Depending on whether you lived on the East Coast or West Coast in the Mid-Century boom years after World War II, you had a different favorite vacation destination. California-dreamers living in towns like Palm Springs jetted down to Acapulco to rub shoulders with the likes of Brigitte Bardot and Elizabeth Taylor. If you lived in New York, then Havana was your vacation destination of choice. Rita Hayworth, Ava Gardner, and, of course, Frank Sinatra loved it, too. They were partying and gambling late into the night at places like the legendary Tropicana.
Living in Chicago, Midwesterners got the best of both worlds. Havana didn't seem too far away, and a flight to Acapulco was only a few hours further. For the rising middle class in their fashionable homes filled with stylish mid-century design, saving up for a trip to one of the hottest destinations was well worth the wait. While these towns have fallen out of fashion for today's travelers, looking back, we can see why they were the best. So put on your sparkling Star Wall pendant, pack your bags, and let’s go!
Sunny Days in Acapulco
America's favorite beaches in the 1950s were not the sunny shores of Florida, but the dazzling sands of Mexico. European royals and Hollywood A-listers made it famous, and Americans followed in droves in the postwar years. The idyllic beach towns along the Acapulco coast boasted incredible cliffs and breathtaking sunsets. And the warm and welcoming locals played mariachi music in traditional costumes in markets and plazas all night long.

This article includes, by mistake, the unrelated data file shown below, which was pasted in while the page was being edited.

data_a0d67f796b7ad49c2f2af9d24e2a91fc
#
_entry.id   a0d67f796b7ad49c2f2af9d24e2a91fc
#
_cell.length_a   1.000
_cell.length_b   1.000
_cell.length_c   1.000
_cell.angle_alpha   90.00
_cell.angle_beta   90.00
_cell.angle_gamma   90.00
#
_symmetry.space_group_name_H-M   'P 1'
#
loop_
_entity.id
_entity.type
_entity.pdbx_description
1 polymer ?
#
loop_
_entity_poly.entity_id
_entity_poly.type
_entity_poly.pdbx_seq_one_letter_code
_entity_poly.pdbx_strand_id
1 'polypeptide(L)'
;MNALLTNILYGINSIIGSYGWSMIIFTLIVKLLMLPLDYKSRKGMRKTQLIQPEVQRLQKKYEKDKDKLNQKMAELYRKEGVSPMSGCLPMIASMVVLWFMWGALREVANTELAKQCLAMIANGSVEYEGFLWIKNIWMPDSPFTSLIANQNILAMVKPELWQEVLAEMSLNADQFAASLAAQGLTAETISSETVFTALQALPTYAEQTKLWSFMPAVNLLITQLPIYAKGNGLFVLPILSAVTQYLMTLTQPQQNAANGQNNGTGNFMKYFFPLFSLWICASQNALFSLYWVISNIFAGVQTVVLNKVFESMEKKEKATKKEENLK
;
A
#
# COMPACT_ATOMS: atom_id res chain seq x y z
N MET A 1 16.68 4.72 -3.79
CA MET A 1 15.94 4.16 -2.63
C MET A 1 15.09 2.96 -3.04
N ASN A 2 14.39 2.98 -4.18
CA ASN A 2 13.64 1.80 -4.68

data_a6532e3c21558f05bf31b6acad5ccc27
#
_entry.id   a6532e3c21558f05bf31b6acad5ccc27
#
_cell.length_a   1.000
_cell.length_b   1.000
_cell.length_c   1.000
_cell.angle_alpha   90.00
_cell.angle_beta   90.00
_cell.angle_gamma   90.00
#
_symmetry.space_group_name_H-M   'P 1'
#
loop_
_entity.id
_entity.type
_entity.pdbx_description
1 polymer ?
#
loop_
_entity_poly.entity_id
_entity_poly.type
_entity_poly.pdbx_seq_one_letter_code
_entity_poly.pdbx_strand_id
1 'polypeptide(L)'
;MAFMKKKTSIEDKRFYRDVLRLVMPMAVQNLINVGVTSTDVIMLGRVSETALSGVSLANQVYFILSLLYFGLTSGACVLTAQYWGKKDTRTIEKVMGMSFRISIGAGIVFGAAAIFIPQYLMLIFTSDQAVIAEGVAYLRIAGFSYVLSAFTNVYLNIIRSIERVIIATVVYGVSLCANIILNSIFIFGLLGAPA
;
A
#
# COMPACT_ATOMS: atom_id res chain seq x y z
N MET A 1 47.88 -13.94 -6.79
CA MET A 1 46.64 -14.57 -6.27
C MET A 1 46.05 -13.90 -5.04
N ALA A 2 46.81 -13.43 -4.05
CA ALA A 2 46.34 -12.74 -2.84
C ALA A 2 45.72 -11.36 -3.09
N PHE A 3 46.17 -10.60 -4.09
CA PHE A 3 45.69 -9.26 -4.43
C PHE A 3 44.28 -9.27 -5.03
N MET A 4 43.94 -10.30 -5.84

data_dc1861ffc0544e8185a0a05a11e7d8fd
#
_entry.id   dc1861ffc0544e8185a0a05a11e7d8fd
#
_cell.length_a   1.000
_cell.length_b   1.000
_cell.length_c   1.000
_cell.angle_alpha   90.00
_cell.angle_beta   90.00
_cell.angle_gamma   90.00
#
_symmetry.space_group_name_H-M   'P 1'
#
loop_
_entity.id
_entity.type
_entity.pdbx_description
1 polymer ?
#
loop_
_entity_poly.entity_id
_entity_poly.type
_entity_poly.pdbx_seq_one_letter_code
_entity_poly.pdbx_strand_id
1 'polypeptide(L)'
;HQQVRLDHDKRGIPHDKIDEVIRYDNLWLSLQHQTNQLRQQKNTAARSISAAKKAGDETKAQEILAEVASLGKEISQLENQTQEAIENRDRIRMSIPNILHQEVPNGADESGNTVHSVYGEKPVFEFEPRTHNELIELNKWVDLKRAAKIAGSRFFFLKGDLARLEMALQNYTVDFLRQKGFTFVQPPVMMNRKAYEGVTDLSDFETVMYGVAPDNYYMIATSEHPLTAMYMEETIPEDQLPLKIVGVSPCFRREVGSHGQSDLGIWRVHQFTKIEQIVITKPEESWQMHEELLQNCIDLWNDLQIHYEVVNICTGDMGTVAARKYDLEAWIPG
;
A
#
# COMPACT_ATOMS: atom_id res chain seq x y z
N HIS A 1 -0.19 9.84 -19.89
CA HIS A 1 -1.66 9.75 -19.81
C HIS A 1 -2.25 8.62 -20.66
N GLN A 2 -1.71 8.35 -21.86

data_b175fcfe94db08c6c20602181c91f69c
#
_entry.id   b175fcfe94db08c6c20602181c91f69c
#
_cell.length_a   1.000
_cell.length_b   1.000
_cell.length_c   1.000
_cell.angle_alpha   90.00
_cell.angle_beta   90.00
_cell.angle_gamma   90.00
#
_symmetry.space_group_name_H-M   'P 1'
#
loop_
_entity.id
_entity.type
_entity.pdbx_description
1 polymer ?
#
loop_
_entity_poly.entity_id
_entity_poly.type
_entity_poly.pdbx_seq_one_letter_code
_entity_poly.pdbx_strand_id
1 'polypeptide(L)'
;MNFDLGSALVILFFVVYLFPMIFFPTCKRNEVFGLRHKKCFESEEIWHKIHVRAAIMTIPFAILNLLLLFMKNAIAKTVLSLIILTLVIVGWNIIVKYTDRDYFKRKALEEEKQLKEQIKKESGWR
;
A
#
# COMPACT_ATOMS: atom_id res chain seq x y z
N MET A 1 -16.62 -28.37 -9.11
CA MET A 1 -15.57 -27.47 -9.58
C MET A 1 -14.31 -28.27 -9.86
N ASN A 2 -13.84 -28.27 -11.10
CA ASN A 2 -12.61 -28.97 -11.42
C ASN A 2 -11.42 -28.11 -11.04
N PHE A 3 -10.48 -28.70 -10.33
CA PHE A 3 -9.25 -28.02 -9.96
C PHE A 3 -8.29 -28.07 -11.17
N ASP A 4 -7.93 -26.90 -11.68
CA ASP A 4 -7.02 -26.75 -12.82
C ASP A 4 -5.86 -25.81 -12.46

No trip to Acapulco was complete without a visit to the stunning cliffs of La Quebrada. The legendary cliff divers performed incredible feats of daring and bravado, fearlessly flinging themselves 135ft from the cliff-edge into the churning Pacific Ocean below. We would even argue that it is La Quebrada, not Elvis, who was the star of the 1963 box-office hit, Fun in Acapulco. While Elvis' character, Mike, eventually dives the cliffs (and wins the heart of Ursula Andress), Elvis, himself, never made it there. A stunt double performed the death-defying feat, but Elvis always gets the girl!
Steamy Nights in Havana
Americans also flocked to Havana in the 1940s and 50s. The legendary Tropicana cabaret officially opened for New Year's Eve, 1939, and the appeal of the glitz, glamour, and Cuban sensuality exploded over the next twenty years. Bolstered in part by American mobsters like Meyer Lansky, the casinos and clubs of Havana hosted celebrities, musicians, athletes, and politicians until the moment the music just-as-suddenly stopped on New Year's Eve, 1959.
Havana was the place to go for steamy music and dancing. Men were sophisticated, and women were glamorous. We would definitely have worn all our diamonds!
The beaches outside of town provided plenty of space to see and be seen. In the casinos, the entertainment was famous for being over-the-top and exotic, and Americans stepped right up and let loose. There was a sense of freedom and extravagance in Havana that continues, in some ways, in Miami and Las Vegas, but really nothing compares to the original!